While I personally believe my answer would be helpful for the OP (and also other people who'll come down to this question seeking solutions), while revisiting the answer today, I got a feeling: "Am I overdoing it?"
Let me explain my two thoughts clearly.
- First: When I came across the question, I started writing the answer. In the meantime, another answer got posted which addressed the issue clearly. I read the answer, and it appeared fine. However, I thought it needed some more clarification on the actual behavior of the operators used so that, at a later stage, anyone reading this answer should be able to handle much more complex statements involving these operators themselves. So, I went on writing my answer and posted it finally, which is a rather longer one, containing each step-by-step explanation of how to get the answer. At that point of time, I was happy because I thought I wrote a complete answer.
P.S - My answer got accepted by OP, if that matters in this context.
- Second: Today while revisiting my answer to see any scope of improvement, I suddenly felt the answer was too long, and too elaborate, more appropriate to be posted on a tutorial site, but maybe not as an answer in SO. OK, I know I have added some citations and additional info; that is fine, but the step-by-step-by-step explanation is just too much. Even without the complete explanation, anybody having read the rest of the answer should be able to get the concept. Instead, I added all the explanations in my answer. Should I have added a required minimal explanation and have pointed to a tutorial in addition?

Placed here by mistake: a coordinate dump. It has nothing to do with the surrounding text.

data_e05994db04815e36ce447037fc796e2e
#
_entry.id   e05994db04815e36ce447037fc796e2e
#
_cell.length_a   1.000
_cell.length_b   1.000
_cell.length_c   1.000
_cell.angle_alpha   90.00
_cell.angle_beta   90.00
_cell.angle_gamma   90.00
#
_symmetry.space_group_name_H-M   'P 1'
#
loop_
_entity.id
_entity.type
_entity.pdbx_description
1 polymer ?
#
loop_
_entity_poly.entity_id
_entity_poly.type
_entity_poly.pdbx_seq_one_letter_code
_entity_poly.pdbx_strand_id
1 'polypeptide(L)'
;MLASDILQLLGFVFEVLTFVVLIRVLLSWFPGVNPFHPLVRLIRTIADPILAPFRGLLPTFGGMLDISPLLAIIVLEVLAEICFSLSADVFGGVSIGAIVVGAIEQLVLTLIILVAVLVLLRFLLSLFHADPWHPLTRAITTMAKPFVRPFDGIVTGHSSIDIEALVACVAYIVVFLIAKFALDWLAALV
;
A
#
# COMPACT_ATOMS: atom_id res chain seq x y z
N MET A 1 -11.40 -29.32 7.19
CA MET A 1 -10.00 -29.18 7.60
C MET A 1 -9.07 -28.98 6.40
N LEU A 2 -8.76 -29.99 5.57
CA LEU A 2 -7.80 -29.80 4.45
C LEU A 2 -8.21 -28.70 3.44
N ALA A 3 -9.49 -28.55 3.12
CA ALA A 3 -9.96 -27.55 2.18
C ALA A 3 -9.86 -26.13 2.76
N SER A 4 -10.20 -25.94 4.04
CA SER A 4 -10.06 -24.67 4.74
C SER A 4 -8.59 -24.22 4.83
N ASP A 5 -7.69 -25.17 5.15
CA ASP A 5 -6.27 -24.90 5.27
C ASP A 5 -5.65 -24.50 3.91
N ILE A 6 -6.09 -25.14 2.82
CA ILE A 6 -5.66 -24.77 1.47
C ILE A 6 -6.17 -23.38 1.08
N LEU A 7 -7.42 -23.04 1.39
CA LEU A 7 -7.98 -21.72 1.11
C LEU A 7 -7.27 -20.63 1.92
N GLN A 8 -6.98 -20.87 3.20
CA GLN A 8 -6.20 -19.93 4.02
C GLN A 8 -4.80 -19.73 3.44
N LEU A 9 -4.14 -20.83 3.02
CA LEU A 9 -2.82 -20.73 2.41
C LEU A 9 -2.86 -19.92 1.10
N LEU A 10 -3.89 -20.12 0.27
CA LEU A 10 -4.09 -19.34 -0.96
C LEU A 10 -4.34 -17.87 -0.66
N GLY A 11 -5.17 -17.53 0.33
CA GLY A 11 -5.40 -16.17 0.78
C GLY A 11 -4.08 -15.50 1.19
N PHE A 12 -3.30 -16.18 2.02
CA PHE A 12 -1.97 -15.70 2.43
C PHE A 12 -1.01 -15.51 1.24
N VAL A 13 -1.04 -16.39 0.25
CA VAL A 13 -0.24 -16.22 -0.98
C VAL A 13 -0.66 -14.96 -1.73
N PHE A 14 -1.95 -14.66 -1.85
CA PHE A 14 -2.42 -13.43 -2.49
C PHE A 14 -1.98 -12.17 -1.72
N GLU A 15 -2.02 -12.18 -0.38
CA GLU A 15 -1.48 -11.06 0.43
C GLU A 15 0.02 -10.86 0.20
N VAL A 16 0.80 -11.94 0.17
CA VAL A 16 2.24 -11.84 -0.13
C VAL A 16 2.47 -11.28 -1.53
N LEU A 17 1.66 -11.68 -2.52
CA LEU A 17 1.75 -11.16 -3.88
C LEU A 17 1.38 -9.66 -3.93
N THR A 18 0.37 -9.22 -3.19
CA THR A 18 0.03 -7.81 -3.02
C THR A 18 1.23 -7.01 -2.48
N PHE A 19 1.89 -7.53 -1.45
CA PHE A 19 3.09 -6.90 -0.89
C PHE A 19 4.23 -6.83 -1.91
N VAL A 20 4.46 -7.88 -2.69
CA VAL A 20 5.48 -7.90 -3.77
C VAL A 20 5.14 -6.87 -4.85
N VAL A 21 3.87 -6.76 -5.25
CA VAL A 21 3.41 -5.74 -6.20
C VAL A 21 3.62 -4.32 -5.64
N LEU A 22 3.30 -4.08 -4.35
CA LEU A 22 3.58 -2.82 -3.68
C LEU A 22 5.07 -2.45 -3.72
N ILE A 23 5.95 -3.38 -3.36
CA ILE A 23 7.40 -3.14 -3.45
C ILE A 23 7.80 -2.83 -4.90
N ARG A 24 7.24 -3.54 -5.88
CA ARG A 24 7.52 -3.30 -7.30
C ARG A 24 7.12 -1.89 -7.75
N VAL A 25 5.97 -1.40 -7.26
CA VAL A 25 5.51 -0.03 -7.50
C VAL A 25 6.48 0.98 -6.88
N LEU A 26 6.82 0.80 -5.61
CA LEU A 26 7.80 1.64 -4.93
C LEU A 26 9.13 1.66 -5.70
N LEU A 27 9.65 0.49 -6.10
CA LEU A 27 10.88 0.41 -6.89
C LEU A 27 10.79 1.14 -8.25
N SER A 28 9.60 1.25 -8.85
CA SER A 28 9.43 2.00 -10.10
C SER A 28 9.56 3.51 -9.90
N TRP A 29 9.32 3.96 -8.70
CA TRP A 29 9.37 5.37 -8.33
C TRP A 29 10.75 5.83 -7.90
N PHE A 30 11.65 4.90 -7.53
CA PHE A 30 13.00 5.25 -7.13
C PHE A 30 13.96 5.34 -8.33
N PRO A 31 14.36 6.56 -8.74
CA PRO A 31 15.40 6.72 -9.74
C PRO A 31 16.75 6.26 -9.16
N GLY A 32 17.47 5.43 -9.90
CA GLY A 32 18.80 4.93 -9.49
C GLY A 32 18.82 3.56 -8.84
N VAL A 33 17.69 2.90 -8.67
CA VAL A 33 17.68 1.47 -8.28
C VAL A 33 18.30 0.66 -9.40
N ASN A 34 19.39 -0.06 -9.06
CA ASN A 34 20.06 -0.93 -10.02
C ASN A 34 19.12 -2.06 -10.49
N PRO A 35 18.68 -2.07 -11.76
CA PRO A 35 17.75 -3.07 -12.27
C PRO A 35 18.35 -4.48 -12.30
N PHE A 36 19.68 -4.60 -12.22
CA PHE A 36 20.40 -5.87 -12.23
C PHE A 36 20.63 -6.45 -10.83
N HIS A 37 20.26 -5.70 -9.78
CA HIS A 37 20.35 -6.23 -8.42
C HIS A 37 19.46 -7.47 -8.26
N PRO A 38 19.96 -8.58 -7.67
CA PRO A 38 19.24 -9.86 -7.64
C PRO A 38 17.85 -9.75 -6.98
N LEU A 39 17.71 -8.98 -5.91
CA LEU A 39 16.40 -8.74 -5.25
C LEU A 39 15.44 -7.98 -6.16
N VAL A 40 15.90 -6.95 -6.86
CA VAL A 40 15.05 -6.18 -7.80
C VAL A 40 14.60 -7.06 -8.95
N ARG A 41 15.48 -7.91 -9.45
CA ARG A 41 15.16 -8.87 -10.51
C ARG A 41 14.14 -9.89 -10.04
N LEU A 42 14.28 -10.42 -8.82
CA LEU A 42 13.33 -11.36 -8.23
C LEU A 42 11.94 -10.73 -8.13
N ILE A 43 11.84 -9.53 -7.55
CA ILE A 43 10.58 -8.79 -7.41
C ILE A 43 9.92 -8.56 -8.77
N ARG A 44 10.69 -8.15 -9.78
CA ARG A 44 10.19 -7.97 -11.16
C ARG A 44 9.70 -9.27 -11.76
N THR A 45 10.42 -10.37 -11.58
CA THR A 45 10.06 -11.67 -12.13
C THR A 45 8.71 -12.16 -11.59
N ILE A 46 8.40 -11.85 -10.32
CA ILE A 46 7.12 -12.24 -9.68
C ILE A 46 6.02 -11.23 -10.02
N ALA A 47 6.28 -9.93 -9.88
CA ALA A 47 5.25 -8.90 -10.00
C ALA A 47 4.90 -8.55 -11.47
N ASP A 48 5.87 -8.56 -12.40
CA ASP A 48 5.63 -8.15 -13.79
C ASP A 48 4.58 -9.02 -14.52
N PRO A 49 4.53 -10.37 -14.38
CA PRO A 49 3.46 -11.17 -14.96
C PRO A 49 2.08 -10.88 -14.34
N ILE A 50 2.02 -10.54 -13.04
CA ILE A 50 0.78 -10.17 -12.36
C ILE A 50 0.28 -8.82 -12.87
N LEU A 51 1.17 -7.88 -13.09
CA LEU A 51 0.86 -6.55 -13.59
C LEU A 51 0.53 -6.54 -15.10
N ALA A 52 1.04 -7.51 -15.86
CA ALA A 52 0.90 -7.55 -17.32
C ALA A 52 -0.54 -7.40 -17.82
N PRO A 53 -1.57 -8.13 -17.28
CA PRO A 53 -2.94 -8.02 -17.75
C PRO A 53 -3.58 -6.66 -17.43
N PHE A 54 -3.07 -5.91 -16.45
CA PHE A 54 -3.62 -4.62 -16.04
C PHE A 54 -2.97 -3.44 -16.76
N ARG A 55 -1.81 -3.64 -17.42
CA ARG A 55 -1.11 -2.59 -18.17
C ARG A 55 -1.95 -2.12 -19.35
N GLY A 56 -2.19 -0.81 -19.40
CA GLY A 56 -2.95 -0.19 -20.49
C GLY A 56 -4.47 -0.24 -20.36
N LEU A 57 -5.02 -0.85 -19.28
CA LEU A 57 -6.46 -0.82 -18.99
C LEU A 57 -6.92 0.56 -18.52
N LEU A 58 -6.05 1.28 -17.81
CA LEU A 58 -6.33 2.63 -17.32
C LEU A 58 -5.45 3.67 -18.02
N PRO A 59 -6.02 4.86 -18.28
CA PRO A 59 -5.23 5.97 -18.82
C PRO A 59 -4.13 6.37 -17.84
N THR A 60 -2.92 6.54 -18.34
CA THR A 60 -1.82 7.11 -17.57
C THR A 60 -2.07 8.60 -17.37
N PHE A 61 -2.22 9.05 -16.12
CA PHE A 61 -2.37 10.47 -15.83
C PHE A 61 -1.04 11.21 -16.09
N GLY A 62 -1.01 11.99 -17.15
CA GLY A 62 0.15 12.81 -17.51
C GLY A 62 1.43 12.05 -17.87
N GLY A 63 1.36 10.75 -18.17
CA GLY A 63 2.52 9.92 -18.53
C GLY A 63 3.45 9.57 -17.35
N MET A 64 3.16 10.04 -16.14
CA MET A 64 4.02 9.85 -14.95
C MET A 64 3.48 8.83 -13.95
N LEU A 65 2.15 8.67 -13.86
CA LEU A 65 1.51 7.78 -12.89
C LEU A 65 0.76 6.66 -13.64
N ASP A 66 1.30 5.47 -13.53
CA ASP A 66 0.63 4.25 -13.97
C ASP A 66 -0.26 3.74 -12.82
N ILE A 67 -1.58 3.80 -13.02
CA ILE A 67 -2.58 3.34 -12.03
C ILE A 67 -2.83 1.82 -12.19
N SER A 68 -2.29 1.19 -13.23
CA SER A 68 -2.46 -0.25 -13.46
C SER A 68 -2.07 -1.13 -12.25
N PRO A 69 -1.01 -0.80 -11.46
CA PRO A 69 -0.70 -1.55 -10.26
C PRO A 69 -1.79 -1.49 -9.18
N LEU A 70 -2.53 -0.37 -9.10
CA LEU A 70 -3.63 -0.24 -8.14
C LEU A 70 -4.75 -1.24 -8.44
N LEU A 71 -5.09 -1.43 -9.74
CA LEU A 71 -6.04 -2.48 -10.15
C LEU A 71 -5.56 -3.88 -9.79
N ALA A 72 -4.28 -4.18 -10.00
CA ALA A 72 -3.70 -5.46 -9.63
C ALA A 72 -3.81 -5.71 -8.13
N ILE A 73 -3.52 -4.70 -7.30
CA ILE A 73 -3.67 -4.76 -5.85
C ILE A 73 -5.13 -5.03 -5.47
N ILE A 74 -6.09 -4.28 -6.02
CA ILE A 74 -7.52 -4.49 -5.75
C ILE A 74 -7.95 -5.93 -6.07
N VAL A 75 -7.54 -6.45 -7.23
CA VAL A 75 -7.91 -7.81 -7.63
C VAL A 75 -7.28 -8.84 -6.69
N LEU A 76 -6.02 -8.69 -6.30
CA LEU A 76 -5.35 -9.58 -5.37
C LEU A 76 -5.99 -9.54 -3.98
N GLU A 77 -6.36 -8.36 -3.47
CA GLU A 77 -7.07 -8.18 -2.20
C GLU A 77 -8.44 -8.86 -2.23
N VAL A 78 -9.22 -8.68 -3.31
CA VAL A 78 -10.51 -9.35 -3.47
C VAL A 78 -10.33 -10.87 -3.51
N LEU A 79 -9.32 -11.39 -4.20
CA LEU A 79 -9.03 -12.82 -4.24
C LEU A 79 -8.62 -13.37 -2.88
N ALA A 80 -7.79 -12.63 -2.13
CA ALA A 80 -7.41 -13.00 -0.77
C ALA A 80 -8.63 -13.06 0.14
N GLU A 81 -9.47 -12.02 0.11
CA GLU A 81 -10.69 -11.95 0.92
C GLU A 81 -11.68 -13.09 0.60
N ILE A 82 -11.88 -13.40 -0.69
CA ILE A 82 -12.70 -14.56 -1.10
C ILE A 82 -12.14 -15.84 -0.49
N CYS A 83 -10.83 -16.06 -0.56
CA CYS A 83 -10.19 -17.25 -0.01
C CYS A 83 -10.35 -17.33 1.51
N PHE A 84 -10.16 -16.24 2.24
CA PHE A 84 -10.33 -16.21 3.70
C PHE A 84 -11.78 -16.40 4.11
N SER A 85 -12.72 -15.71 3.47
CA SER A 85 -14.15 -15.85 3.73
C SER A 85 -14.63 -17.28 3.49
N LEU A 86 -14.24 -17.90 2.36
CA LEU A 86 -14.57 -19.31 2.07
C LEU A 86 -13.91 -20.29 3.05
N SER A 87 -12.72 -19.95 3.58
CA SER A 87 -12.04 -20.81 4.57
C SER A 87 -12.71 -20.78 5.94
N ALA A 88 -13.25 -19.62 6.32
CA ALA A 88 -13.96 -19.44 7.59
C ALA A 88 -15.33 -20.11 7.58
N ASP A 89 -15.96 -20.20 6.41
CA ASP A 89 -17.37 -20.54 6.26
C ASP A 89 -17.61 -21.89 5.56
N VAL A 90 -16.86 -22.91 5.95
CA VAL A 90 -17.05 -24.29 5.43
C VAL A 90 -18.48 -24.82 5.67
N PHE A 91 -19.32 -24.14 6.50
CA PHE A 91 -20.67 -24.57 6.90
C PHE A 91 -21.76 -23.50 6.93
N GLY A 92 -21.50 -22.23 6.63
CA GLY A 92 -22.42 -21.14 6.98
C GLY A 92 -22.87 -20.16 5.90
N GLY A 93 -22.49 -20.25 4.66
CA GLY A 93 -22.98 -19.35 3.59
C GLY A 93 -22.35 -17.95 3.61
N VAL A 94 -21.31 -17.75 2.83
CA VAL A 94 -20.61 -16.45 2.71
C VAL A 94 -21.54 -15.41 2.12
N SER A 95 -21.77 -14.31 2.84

Now my question to the community: Am I doing it right?
If yes, fine.
If no, please suggest how I can limit my answers. I mean to say, any good examples of how to write a short but complete and helpful answer is all I am looking for.
Honestly, I believe that, instead of giving someone a fish, (spoonfeeding), if I can make someone learn how to catch a fish, I'll be helping in a better way. However, sometimes, firstly giving the fish and then making them learn is not a bad approach, either. Any suggestions?